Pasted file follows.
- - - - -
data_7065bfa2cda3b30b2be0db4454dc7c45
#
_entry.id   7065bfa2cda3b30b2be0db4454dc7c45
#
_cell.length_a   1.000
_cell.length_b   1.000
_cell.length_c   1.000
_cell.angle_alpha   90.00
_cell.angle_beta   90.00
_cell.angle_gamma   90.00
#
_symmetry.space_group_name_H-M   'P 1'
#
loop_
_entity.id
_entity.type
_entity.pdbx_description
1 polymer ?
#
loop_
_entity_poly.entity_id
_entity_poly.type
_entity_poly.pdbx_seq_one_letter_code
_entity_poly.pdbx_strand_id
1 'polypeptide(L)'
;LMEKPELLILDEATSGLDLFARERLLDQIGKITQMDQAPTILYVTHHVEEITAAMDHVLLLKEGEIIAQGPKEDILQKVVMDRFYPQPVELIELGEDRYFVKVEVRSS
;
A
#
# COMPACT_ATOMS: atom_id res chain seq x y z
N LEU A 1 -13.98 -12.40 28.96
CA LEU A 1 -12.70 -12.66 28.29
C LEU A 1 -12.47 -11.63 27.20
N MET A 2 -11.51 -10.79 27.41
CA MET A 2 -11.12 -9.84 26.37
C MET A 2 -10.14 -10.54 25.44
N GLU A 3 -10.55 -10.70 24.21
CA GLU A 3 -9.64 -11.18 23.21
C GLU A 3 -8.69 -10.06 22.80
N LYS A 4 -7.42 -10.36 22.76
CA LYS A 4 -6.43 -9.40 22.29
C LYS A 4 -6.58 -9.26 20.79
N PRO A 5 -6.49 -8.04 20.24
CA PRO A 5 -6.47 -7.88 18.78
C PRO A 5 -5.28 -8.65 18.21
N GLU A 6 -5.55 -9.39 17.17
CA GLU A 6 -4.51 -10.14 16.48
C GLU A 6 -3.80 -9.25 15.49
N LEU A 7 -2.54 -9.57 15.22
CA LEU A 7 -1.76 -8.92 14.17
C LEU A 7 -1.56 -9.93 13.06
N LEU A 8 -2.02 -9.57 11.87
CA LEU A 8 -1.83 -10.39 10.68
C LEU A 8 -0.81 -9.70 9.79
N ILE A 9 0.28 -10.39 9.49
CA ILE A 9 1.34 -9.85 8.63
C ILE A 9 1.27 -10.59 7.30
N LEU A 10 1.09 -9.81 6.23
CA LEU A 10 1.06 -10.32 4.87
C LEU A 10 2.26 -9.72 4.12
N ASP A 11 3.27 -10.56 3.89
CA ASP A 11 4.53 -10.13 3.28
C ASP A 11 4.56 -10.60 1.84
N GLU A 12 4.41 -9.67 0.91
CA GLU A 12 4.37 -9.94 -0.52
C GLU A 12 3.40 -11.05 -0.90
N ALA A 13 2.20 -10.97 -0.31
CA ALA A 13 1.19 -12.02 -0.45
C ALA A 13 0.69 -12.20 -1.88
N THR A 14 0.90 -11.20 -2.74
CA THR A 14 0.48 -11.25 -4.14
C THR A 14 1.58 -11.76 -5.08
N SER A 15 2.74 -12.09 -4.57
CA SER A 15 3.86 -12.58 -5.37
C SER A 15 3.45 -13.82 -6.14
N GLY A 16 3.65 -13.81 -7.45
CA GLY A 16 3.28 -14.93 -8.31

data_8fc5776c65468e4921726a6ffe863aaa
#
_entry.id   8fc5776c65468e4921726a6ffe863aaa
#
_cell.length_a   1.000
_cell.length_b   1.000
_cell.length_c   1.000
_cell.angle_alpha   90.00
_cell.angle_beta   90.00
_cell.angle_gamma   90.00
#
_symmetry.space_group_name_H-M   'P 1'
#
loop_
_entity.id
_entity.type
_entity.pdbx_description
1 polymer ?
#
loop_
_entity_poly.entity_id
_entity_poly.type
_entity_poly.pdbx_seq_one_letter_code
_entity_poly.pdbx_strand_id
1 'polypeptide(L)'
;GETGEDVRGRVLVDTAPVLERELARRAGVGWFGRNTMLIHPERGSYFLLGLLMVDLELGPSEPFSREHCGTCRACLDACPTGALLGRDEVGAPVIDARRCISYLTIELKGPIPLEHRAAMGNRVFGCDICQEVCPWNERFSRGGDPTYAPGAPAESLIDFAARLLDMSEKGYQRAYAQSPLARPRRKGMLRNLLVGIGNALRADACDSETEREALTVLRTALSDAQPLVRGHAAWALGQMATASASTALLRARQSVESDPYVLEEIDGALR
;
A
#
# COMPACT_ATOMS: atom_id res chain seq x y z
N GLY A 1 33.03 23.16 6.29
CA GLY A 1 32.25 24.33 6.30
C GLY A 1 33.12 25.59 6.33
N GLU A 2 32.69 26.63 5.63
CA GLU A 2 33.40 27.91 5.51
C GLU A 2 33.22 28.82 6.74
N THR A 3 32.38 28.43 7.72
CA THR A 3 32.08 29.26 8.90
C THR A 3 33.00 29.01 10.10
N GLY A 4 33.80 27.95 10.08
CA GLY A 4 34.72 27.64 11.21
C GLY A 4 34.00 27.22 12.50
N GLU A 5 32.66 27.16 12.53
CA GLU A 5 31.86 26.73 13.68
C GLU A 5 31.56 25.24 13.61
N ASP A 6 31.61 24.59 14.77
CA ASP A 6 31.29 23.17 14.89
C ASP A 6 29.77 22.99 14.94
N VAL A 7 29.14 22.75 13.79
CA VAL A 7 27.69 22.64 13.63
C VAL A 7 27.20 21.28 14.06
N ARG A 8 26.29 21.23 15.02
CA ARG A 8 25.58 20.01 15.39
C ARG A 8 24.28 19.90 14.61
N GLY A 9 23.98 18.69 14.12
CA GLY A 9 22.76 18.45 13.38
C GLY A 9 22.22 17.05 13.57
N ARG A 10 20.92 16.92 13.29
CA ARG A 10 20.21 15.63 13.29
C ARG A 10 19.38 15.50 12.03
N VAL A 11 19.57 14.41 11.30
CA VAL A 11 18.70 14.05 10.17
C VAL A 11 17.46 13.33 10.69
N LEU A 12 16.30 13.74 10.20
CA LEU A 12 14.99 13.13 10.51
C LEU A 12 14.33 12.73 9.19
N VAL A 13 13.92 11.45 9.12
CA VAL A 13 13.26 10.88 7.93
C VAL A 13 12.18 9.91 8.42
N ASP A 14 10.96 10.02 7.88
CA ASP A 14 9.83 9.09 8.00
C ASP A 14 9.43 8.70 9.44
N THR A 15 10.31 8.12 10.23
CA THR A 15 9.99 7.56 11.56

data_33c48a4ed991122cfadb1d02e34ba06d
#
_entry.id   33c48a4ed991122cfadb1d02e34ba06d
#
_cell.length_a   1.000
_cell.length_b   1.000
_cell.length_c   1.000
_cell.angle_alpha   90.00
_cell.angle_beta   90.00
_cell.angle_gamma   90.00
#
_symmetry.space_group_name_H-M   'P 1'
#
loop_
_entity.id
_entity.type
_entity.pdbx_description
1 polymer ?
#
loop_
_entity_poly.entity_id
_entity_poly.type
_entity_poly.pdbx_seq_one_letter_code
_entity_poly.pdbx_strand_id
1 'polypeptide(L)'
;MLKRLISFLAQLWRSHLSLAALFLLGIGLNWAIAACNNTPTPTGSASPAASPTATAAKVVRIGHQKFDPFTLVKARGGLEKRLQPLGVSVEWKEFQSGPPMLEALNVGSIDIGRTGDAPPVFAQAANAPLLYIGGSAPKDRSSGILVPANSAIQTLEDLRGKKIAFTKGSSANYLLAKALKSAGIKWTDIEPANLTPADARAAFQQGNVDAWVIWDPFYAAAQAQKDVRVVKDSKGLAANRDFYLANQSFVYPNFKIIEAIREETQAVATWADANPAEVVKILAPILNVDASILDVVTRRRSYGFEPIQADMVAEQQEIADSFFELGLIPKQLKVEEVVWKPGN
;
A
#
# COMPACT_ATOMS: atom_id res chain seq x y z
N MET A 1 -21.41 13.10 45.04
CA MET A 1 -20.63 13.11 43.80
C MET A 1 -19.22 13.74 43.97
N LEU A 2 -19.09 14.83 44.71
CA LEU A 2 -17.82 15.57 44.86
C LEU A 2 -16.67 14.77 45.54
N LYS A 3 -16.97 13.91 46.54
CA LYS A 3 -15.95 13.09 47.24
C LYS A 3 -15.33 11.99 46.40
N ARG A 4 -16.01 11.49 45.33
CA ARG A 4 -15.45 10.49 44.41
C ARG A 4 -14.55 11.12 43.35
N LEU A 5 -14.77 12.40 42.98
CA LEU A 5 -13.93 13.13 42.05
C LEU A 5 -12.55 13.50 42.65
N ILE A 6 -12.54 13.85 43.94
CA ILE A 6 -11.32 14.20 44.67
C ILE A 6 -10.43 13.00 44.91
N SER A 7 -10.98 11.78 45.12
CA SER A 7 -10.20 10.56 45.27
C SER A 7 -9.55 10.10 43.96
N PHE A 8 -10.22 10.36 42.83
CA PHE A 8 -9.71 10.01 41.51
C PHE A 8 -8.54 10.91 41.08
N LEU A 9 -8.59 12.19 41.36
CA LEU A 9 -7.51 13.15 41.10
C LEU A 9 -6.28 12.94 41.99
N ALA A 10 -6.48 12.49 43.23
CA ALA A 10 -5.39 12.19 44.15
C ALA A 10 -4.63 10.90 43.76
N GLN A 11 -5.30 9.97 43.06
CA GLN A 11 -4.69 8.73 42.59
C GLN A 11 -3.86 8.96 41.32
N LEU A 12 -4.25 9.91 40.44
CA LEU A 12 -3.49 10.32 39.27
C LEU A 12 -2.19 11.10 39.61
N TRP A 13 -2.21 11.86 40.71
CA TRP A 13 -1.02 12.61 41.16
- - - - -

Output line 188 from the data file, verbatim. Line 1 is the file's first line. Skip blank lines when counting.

N LYS A 3 -16.97 13.91 46.54